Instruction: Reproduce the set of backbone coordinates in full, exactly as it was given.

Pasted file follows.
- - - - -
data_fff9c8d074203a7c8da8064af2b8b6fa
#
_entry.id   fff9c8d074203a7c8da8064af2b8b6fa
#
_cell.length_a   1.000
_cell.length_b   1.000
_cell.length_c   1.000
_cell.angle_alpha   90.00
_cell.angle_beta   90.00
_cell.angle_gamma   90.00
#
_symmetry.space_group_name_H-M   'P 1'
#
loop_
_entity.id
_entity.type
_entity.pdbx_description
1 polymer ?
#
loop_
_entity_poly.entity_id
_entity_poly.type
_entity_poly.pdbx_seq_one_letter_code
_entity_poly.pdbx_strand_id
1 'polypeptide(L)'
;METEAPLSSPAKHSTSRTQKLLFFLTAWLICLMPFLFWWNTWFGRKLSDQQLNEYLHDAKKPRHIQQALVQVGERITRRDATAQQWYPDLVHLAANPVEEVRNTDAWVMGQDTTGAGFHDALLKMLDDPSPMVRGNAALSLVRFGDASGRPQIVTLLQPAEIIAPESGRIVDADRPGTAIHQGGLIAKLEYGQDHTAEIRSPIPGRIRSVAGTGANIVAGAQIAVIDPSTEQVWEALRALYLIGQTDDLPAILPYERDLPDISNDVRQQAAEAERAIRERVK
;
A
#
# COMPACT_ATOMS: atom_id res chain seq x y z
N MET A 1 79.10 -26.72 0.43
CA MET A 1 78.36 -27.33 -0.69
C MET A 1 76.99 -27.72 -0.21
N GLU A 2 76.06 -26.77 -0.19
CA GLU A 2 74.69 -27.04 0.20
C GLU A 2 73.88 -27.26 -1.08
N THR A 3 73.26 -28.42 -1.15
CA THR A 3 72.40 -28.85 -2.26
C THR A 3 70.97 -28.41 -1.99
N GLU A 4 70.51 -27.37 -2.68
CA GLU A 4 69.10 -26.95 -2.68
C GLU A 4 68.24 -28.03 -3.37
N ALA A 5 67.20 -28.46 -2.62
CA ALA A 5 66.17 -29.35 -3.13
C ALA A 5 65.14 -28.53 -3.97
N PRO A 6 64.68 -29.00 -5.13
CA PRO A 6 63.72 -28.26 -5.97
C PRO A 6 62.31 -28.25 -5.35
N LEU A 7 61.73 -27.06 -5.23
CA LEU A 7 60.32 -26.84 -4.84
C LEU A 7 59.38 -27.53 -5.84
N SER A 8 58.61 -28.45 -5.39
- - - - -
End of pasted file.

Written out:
data_fff9c8d074203a7c8da8064af2b8b6fa
#
_entry.id   fff9c8d074203a7c8da8064af2b8b6fa
#
_cell.length_a   1.000
_cell.length_b   1.000
_cell.length_c   1.000
_cell.angle_alpha   90.00
_cell.angle_beta   90.00
_cell.angle_gamma   90.00
#
_symmetry.space_group_name_H-M   'P 1'
#
loop_
_entity.id
_entity.type
_entity.pdbx_description
1 polymer ?
#
loop_
_entity_poly.entity_id
_entity_poly.type
_entity_poly.pdbx_seq_one_letter_code
_entity_poly.pdbx_strand_id
1 'polypeptide(L)'
;METEAPLSSPAKHSTSRTQKLLFFLTAWLICLMPFLFWWNTWFGRKLSDQQLNEYLHDAKKPRHIQQALVQVGERITRRDATAQQWYPDLVHLAANPVEEVRNTDAWVMGQDTTGAGFHDALLKMLDDPSPMVRGNAALSLVRFGDASGRPQIVTLLQPAEIIAPESGRIVDADRPGTAIHQGGLIAKLEYGQDHTAEIRSPIPGRIRSVAGTGANIVAGAQIAVIDPSTEQVWEALRALYLIGQTDDLPAILPYERDLPDISNDVRQQAAEAERAIRERVK
;
A
#
# COMPACT_ATOMS: atom_id res chain seq x y z
N MET A 1 79.10 -26.72 0.43
CA MET A 1 78.36 -27.33 -0.69
C MET A 1 76.99 -27.72 -0.21
N GLU A 2 76.06 -26.77 -0.19
CA GLU A 2 74.69 -27.04 0.20
C GLU A 2 73.88 -27.26 -1.08
N THR A 3 73.26 -28.42 -1.15
CA THR A 3 72.40 -28.85 -2.26
C THR A 3 70.97 -28.41 -1.99
N GLU A 4 70.51 -27.37 -2.68
CA GLU A 4 69.10 -26.95 -2.68
C GLU A 4 68.24 -28.03 -3.37
N ALA A 5 67.20 -28.46 -2.62
CA ALA A 5 66.17 -29.35 -3.13
C ALA A 5 65.14 -28.53 -3.97
N PRO A 6 64.68 -29.00 -5.13
CA PRO A 6 63.72 -28.26 -5.97
C PRO A 6 62.31 -28.25 -5.35
N LEU A 7 61.73 -27.06 -5.23
CA LEU A 7 60.32 -26.84 -4.84
C LEU A 7 59.38 -27.53 -5.84
N SER A 8 58.61 -28.45 -5.39